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This page revised and Copyrighted: Theon Doxazo

14 December, 2023

 

The 'Wooden' Construction

02.4.5

The final argument for sequentiality we will consider is the 'wooden' nature of the construction of the sequence.  2 Peter presents pairs of qualities.  Groups of qualities are not presented, only pairs.  This style of presentation keeps the reader's focus at each step on only one new concept at a time.  For each of the pairs of virtues, the first virtue presented (in the dative case) was the last virtue presented (in the accusative) in the previous pair.  This pattern of presentation is also reflected in the definite articles, which also carry cases.

 

The format noted above repeats throughout the entire sequence.  The virtues themselves repeat their format rigidly.  The definite articles repeat their format rigidly.  The cases of the terms repeat their forms rigidly.  εν repeats it’s format rigidly.  δε repeats it’s format rigidly.

 

The steps clearly repeat in a step-wise fashion.  What was the second term in the prior pair becomes the first term in the next pair.  The term that was added in the prior step becomes the means or location for adding the new term in the next step.  For example:  with Faith assumed, Virtue is to be added to Faith.  In the next step, with Virtue present in the subject's life, Knowledge is next to be added to Virtue, and so forth.  This pattern repeats throughout the sequence without variance.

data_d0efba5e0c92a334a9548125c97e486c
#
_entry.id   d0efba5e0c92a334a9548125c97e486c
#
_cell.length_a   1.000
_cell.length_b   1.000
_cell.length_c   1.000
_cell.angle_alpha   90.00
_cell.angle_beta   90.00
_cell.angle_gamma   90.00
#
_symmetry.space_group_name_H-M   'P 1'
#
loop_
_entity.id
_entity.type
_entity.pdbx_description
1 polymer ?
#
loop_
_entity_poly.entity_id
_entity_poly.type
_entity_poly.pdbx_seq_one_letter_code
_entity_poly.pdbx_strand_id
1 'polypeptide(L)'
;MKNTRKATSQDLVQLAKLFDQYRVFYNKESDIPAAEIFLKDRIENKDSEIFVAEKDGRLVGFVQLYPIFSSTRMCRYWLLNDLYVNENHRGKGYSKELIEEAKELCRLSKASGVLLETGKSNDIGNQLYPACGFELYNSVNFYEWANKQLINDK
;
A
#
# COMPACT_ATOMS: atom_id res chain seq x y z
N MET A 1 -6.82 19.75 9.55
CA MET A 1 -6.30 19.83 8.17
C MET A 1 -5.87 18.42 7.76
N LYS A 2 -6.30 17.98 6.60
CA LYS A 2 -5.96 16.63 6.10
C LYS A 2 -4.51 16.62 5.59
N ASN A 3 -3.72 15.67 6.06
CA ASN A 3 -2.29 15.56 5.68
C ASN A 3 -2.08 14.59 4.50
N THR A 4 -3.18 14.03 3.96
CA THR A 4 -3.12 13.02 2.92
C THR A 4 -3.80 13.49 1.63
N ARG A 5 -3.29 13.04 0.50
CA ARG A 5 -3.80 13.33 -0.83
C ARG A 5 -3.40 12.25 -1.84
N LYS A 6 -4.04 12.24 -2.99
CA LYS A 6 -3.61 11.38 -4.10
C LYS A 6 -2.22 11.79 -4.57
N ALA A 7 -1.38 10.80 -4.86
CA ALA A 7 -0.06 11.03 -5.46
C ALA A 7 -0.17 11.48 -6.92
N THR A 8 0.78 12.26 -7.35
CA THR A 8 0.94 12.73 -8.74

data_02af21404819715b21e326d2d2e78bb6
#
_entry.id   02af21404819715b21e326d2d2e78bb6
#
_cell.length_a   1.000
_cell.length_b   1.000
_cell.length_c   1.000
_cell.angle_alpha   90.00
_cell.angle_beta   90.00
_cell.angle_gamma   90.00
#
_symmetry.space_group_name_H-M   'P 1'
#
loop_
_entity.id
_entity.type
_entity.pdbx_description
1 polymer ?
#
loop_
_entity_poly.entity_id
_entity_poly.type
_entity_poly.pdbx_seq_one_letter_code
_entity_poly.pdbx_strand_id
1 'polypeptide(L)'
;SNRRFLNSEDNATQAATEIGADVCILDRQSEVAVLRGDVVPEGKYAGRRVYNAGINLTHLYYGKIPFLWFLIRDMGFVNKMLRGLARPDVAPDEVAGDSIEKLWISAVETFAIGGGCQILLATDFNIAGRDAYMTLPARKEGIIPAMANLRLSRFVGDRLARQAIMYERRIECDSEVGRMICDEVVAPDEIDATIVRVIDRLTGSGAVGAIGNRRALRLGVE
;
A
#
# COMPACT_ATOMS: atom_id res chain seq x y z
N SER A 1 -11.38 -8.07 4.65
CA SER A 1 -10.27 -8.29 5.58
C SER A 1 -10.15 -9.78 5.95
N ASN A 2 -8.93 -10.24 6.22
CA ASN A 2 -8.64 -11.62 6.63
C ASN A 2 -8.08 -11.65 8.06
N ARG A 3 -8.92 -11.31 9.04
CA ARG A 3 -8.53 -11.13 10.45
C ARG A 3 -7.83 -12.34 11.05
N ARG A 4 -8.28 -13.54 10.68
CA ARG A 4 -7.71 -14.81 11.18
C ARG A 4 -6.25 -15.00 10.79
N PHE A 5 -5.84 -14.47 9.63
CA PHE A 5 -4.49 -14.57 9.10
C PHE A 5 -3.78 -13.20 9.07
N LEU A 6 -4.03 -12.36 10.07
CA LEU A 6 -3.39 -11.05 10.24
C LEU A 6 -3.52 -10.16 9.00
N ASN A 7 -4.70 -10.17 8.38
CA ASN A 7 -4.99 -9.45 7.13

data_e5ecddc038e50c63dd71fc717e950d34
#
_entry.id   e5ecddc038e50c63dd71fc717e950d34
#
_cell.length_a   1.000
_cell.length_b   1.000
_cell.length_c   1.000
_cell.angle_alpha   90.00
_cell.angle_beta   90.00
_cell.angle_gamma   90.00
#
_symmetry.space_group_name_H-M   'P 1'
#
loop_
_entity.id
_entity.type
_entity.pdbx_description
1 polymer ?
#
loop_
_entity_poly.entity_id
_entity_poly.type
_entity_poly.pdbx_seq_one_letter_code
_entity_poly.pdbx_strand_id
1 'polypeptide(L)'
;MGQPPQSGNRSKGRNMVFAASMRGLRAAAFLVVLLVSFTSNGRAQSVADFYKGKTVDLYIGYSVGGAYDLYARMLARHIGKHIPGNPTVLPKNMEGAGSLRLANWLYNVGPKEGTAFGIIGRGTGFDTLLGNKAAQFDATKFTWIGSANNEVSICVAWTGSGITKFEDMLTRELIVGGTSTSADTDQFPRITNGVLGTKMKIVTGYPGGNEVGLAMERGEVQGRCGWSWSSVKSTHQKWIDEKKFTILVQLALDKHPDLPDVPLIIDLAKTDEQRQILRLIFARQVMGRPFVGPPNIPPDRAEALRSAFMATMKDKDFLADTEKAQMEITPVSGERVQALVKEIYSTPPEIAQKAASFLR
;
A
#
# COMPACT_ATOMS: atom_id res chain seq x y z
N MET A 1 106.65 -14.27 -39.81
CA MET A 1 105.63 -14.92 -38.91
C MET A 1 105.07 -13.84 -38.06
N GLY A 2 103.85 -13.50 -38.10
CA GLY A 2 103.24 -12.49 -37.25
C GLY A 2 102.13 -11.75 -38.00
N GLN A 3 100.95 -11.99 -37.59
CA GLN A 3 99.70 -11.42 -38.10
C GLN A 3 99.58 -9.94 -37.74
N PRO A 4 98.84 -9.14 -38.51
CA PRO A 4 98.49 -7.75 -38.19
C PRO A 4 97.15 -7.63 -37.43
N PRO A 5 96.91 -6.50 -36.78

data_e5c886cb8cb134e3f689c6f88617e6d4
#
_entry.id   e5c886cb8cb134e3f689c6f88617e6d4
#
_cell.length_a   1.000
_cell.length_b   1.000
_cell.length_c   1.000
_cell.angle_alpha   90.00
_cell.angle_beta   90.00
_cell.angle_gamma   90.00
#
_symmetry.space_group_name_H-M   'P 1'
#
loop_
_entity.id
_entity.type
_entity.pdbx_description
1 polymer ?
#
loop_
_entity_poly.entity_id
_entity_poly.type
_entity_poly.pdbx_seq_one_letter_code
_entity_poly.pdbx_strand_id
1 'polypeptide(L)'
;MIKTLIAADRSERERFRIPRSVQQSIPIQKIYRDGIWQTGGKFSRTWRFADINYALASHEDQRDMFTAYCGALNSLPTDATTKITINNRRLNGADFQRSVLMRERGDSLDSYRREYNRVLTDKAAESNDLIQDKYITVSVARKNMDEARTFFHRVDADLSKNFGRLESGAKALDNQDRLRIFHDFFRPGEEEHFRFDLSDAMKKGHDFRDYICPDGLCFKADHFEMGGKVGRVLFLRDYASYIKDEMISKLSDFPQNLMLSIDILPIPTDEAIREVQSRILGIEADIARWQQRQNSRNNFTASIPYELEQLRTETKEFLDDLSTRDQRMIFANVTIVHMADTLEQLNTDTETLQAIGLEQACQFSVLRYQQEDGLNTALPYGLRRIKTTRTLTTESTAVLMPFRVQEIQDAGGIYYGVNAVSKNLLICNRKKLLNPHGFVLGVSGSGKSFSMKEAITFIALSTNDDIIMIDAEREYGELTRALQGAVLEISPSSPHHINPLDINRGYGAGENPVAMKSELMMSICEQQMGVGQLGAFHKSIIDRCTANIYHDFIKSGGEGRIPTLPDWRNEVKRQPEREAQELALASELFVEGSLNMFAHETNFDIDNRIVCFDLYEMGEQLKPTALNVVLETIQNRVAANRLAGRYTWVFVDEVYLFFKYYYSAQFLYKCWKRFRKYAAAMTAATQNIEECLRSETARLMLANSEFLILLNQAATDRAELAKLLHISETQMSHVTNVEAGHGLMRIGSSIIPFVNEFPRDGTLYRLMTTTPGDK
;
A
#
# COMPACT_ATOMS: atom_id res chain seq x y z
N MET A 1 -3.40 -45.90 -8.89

This exact repetition of form from one step to the next is the reason that some commentators describe the sequence as 'wooden'.  It is so linguistically rigid and formulaic that absolutely no flexibility is present within the sequence.  Faith is assumed in the Christian reader, and then one quality after another is added until the whole sequence is complete.  The sequence is repetitive.  The sequence is reiterative.  The sequence is recapitulatory.  The sequence is pleonastic.  The sequence is redundant.  It may be that Peter was writing with a variety of semi-Greek-literate audiences in mind.  If this is the case, he seems to have written this passage in as clear and unmistakable a fashion as possible.  The author's intention that this be read as a sequence is excruciatingly clear.